Highlights from our week in Prague

We flew from Dublin, Ireland to Prague for our next stop, and were elated to travel with our found luggages. We had our coats back! And toiletries! And skincare essentials! And clean underwear, lol!

I booked a rather unique and intriguing activity for us on the first day, and that was a class on falconry! The wiki definition of falconry is “the hunting of wild animals in their natural state and habitat by means of a trained bird of prey.” This form of hunting was very common “back in the days” and was also considered an ancient sport. Surprisingly, it still exists in many countries today. In fact, falconry is legal in all U.S. states with the exception of Hawaii, although you do have to get tested to obtain a license.

In falconry, the the birds of prey are called hawks, but they could really be hawks, eagles, or falcons. They hunt in their natural state and the skill of the falconer is to harness this natural hunting ability by training the birds of prey to hunt in partnership.

This falconry class took place at a rescue and breeding center where an animal loving couple, Petr and Jana, looks after 100+ animals, including owls, hawks, eagles, vultures, and more. Petr has been mastering the art of falconry for over 40 years, and belongs to the most renowned falconers in a country with an old falconry tradition, which has been recognized as a living human heritage by UNESCO. We were so excited to learn from him!

Upon arriving to Petr and Jana’s vast property, Petr gave us a brief classroom style lesson on the history and art of falconry. He then took us on a tour to see some of the rescued animals, which included sooooo many different kinds of owls. We were so smitten by their cuteness and wished we could take them home!

The highlight of the class was ofcourse, to learn how to call these birds of prey to you as a true falconer. After Petr’s patient and thorough teaching on the skills and techniques of a falconer, we took turns calling different birds of prey to us. Bridge was super excited and remained so calm and confident when she called a ginormous eagle to her. Remaining calm and confident was important, because you don’t want the bird to sense your fear. While I understood that, the moment I saw the huge bird flying at full speed towards me, I completely panicked and freaked out. Fortunately, Petr was right next to me and held my arm up while reassuring me that I was fine.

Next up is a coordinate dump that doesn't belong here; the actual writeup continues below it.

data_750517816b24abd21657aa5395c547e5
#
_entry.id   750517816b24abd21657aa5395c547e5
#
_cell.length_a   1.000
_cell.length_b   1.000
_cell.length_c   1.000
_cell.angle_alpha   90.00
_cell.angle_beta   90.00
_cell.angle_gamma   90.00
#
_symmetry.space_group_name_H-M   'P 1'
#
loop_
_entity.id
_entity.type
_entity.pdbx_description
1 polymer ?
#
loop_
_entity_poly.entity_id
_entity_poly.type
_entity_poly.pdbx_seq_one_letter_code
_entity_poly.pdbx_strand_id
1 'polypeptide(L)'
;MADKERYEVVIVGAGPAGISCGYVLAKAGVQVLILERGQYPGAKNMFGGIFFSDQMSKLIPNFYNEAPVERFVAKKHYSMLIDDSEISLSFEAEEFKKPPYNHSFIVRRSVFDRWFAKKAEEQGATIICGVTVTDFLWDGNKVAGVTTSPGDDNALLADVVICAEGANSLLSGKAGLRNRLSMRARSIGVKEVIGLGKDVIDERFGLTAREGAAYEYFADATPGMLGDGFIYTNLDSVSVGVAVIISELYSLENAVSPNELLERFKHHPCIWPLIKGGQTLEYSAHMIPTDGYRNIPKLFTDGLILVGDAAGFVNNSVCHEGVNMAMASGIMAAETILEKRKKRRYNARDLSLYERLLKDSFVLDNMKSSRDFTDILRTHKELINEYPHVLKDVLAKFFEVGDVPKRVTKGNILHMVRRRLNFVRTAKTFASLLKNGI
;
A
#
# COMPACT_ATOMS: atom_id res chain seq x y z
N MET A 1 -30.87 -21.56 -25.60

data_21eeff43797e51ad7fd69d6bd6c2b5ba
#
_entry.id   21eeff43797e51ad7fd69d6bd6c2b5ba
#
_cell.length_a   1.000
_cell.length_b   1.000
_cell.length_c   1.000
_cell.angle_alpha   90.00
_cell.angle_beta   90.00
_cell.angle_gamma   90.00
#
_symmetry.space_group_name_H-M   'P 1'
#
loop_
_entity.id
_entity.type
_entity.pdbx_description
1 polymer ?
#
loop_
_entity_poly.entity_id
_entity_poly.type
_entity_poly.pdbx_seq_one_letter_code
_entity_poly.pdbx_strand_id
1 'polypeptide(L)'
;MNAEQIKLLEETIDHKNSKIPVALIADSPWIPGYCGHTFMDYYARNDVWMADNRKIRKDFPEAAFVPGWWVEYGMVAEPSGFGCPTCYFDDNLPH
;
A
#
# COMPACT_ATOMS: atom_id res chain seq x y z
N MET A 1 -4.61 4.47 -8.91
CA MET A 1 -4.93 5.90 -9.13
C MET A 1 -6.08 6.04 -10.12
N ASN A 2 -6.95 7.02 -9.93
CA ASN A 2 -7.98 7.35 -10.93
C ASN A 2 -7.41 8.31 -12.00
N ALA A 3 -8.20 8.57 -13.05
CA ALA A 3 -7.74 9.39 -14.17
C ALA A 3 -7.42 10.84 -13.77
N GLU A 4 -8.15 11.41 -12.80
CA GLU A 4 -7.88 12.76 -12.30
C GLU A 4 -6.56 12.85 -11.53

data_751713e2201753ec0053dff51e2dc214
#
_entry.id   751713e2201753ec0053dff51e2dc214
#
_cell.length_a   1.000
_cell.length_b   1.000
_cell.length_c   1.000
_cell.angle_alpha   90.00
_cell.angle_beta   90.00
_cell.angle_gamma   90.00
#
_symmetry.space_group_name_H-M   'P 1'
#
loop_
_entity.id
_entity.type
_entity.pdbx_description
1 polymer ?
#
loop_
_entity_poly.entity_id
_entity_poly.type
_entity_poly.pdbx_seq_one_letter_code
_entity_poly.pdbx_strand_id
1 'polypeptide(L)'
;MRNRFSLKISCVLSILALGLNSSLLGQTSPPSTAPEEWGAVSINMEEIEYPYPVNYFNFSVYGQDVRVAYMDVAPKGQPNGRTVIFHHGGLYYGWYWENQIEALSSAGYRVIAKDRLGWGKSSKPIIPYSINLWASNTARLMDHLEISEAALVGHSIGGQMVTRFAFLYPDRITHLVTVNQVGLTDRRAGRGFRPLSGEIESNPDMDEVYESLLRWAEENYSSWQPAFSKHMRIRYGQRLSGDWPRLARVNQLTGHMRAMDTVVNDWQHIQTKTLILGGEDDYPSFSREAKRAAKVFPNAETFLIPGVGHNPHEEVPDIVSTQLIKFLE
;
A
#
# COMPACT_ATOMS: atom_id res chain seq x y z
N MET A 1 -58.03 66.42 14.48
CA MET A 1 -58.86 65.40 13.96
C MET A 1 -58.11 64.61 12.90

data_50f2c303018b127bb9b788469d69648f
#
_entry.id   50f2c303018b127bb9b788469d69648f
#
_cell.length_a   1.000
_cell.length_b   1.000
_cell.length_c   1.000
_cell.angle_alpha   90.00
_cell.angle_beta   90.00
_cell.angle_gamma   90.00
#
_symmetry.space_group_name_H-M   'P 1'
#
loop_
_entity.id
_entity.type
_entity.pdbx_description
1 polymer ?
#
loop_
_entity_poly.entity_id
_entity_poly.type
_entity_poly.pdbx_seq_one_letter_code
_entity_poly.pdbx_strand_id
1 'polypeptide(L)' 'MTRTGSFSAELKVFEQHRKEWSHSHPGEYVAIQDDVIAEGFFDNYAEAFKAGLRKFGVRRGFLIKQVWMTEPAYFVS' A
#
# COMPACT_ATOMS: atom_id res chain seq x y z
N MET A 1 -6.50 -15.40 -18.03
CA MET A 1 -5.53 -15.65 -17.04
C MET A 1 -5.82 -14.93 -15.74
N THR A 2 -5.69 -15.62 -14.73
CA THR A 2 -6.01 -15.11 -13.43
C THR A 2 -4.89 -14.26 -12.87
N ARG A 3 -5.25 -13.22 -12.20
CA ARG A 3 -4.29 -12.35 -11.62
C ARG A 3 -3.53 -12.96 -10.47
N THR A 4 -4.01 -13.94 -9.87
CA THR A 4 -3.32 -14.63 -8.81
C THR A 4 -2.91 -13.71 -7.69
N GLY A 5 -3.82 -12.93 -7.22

I’ll admit I never mastered the skills needed to be a falconer, but Bridge can certainly add this to her future resume, lol.

While in Prague, we also had the good fortune of meeting two wonderful local guides that taught us so much about Prague’s history and culture. In addition to visiting some of the famous sites like the John Lennon wall and Charles Bridge, they took us off the beaten path to experience Prague in a different way.

Bridge and I also spent a lot of time just wandering by foot everywhere, exploring on our own. We probably crossed the Charles Bridge several times a day, and while doing that, we noticed that there were a number of panhandlers, many of them with dogs. One day, we were moved to go buy food for them, so Bridge and I went to a local grocery store and stocked up on sandwiches, drinks, and dog treats. After we stuffed everything into our backpacks and went back to the bridge, we realize several of them had left already. We distributed the food and dog treats to the ones that remained, and then spent a couple hours circling around town looking for others to share the food with. While it was exhausting, it was definitely a memorable experience for us.

Prague is probably one of the most beautiful countries we’ve visited, and we were constantly in awe at the beauty around us. Though it was still really, really cold in March, at least for us California girls, we did not let the frigid weather stop us from being outside all the time. We didn’t even let is stop us from indulging in chimney cakes!

Other noteworthy places we visited included the Museum of Communism and the Old Jewish Quarter. I’d recommend allocate at least 2 hours for the former, and at least half a day for the latter because there truly is SO much history to learn in both places. It can feel very heavy for sure, but it’s history that should definitely be learned.

As for food, we did not plan any of our meals ahead of time and just found random cafes and restaurants to dine at. I don’t recall being disappointed with any of our meals! We did, on our last night, stumble upon an amazing restaurant that gave us a truly spectacular fine dining experience–La Degustation. Not only was the dining exceptional, but service was impeccable too. The staff actually warmed our coats up right before we finished! How’s that for customer service??

Prague is a place that Alan has been wanting to visit, but he didn’t get to join us on this trip, so we hope to bring him back in the near future and share all of Prague’s beauty with him!

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